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A US cannabis operator spoke to INN about how the company is staying nimble in the face of continued uncertainty about federal reform in the country.

Despite the lack of a federal regulated cannabis program in the US, companies have been able to steadily grow in the face of adversity. As federal reform appears imminent, one company makes moves to stay ahead of the curve.

For a while now, a variety of financial experts have said the smart money in cannabis finds itself in the US market.

As such, investors are trying to find the differences between multi-state operators (MSOs) and other public cannabis firms.


Finance standards come into play for US operators

There’s a lot of reasons why US cannabis companies want to see federal reform come in to possibly streamline and clean up their process.

According to a representative from an active MSO, cannabis companies have actively pursued operational moves to stay prepared in the face of potential regulation changes.

Rebecca Conti Koar, senior vice president of investor relations with Ascend Wellness Holdings (AWH) (CSE:AAWH.U,OTCQX:AAWH), told the Investing News Network (INN) some of the moves her firm has undergone to stay ready for a new market in terms of finances.

The expert explained that the way the company reports its quarterly financials has drastically changed.

The firm now shares its finances following generally accepted accounting principles (GAAP) instead of international financial reporting standards (IFRS).

“You're starting to see a lot of our peers switch over and I think almost all of them, with the exception of I think two or three of the top 10, have switched over to GAAP,” Conti Koar said.

According to the online portal of the Harvard Business School, under GAAP “current assets are listed first, while a sheet prepared under IFRS begins with non-current assets.”

GAAP standards prioritize liquidity listing assets based on the ease and speed with which they can be changed to cash.

The benefit lies in complying with requirements for potential senior exchange listings in the US, according to the company representative.

“We've been going through the steps to really get our governance in order, so that when it's time to list, we could comply easily with the NASDAQ or the New York Stock Exchange rules,” Conti Koar said.

Cannabis MSOs can’t yet list on senior exchanges in the US due to the lack of a federal framework around the plant-touching cannabis operators industry within the country.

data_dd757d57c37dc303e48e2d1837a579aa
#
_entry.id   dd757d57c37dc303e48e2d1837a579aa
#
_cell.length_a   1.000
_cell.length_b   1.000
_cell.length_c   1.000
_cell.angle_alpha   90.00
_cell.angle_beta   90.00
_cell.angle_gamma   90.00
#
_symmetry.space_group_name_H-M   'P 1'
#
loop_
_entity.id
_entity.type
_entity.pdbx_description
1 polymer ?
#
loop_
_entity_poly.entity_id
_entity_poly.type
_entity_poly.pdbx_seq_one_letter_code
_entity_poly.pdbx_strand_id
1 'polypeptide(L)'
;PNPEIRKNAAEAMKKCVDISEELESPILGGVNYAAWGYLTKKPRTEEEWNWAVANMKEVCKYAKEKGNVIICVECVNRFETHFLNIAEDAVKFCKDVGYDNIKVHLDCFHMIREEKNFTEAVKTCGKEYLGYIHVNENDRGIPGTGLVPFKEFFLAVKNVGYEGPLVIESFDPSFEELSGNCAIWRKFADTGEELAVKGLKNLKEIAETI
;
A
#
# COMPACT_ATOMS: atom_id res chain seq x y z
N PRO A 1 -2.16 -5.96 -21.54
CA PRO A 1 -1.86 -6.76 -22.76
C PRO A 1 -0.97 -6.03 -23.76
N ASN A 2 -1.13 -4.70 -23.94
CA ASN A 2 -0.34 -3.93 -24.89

There have been a few picks and shovels players listed in the US so long as these are not directly growing or selling cannabis.

Due to these rules, only Canadian cannabis companies are allowed to list in the US due to the federal legality of cannabis up the border.

Experts have pointed to the need for MSOs to reach senior exchanges as a way to expose a more mature investor audience to the cannabis opportunity.

Status of federal reform in the US

So far this year there’s been a few critical updates to the path for cannabis reform coming from the feds.

The Cannabis Administration and Opportunity Act was introduced in the Senate this summer; the bill would remove cannabis from the Controlled Substances Act (CSA) list of monitored drugs, among other changes.

However, it’s difficult to project where the bill will go on the Senate floor as there’s been little to no bipartisan agreement surrounding cannabis reform.

At the state level, however, it’s been an exciting year for the cannabis market, with New Jersey opening the state to adult-use sales. This could create a pressure domino effect for the northeastern part of the country.

Despite the progress at the state level from existing markets and new ones opening up, James B. Francis, chief research officer at CRB Monitor, recently told INN companies are struggling from the lack of a federal framework.

Investor takeaway

Operators in the US cannabis market are at the same time pressured to continue operating and focusing on their business strategies at the same time expectations and planning for a potential reform time for the entire industry.

Investors will have to closely watch how cannabis companies operate leading up to and following a potential change in the cannabis law of the land.

Don’t forget to follow us @INN_Cannabis for real-time updates!

Securities Disclosure: I, Bryan Mc Govern, hold no direct investment interest in any company mentioned in this article.

Editorial Disclosure: The Investing News Network does not guarantee the accuracy or thoroughness of the information reported in the interviews it conducts. The opinions expressed in these interviews do not reflect the opinions of the Investing News Network and do not constitute investment advice. All readers are encouraged to perform their own due diligence.

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